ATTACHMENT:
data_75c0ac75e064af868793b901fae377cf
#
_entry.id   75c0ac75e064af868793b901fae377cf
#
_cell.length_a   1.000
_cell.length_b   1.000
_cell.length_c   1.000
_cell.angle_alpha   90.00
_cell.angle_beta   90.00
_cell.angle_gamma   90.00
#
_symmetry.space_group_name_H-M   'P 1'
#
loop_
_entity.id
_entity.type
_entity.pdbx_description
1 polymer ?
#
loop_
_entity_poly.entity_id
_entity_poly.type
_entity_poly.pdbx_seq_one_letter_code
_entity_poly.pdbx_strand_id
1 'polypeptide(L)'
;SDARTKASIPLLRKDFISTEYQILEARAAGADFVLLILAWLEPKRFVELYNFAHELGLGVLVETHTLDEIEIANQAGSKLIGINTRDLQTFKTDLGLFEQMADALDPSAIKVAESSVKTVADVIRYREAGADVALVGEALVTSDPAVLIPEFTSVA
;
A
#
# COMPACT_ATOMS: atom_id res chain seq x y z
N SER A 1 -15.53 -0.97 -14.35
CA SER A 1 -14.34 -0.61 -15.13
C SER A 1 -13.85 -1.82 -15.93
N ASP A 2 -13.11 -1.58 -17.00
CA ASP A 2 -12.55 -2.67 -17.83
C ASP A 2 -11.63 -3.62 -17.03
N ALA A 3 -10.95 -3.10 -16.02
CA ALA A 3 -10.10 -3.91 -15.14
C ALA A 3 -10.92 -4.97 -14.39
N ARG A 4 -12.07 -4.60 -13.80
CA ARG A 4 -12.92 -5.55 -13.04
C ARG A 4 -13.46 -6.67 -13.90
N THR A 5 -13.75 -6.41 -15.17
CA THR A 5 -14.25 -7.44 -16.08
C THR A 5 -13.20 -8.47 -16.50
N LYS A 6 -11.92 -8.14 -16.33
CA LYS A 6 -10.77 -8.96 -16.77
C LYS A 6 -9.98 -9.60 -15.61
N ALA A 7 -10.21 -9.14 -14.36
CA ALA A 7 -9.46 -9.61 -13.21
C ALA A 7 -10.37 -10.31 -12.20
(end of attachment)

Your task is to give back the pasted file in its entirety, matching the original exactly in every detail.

data_75c0ac75e064af868793b901fae377cf
#
_entry.id   75c0ac75e064af868793b901fae377cf
#
_cell.length_a   1.000
_cell.length_b   1.000
_cell.length_c   1.000
_cell.angle_alpha   90.00
_cell.angle_beta   90.00
_cell.angle_gamma   90.00
#
_symmetry.space_group_name_H-M   'P 1'
#
loop_
_entity.id
_entity.type
_entity.pdbx_description
1 polymer ?
#
loop_
_entity_poly.entity_id
_entity_poly.type
_entity_poly.pdbx_seq_one_letter_code
_entity_poly.pdbx_strand_id
1 'polypeptide(L)'
;SDARTKASIPLLRKDFISTEYQILEARAAGADFVLLILAWLEPKRFVELYNFAHELGLGVLVETHTLDEIEIANQAGSKLIGINTRDLQTFKTDLGLFEQMADALDPSAIKVAESSVKTVADVIRYREAGADVALVGEALVTSDPAVLIPEFTSVA
;
A
#
# COMPACT_ATOMS: atom_id res chain seq x y z
N SER A 1 -15.53 -0.97 -14.35
CA SER A 1 -14.34 -0.61 -15.13
C SER A 1 -13.85 -1.82 -15.93
N ASP A 2 -13.11 -1.58 -17.00
CA ASP A 2 -12.55 -2.67 -17.83
C ASP A 2 -11.63 -3.62 -17.03
N ALA A 3 -10.95 -3.10 -16.02
CA ALA A 3 -10.10 -3.91 -15.14
C ALA A 3 -10.92 -4.97 -14.39
N ARG A 4 -12.07 -4.60 -13.80
CA ARG A 4 -12.92 -5.55 -13.04
C ARG A 4 -13.46 -6.67 -13.90
N THR A 5 -13.75 -6.41 -15.17
CA THR A 5 -14.25 -7.44 -16.08
C THR A 5 -13.20 -8.47 -16.50
N LYS A 6 -11.92 -8.14 -16.33
CA LYS A 6 -10.77 -8.96 -16.77
C LYS A 6 -9.98 -9.60 -15.61
N ALA A 7 -10.21 -9.14 -14.36
CA ALA A 7 -9.46 -9.61 -13.21
C ALA A 7 -10.37 -10.31 -12.20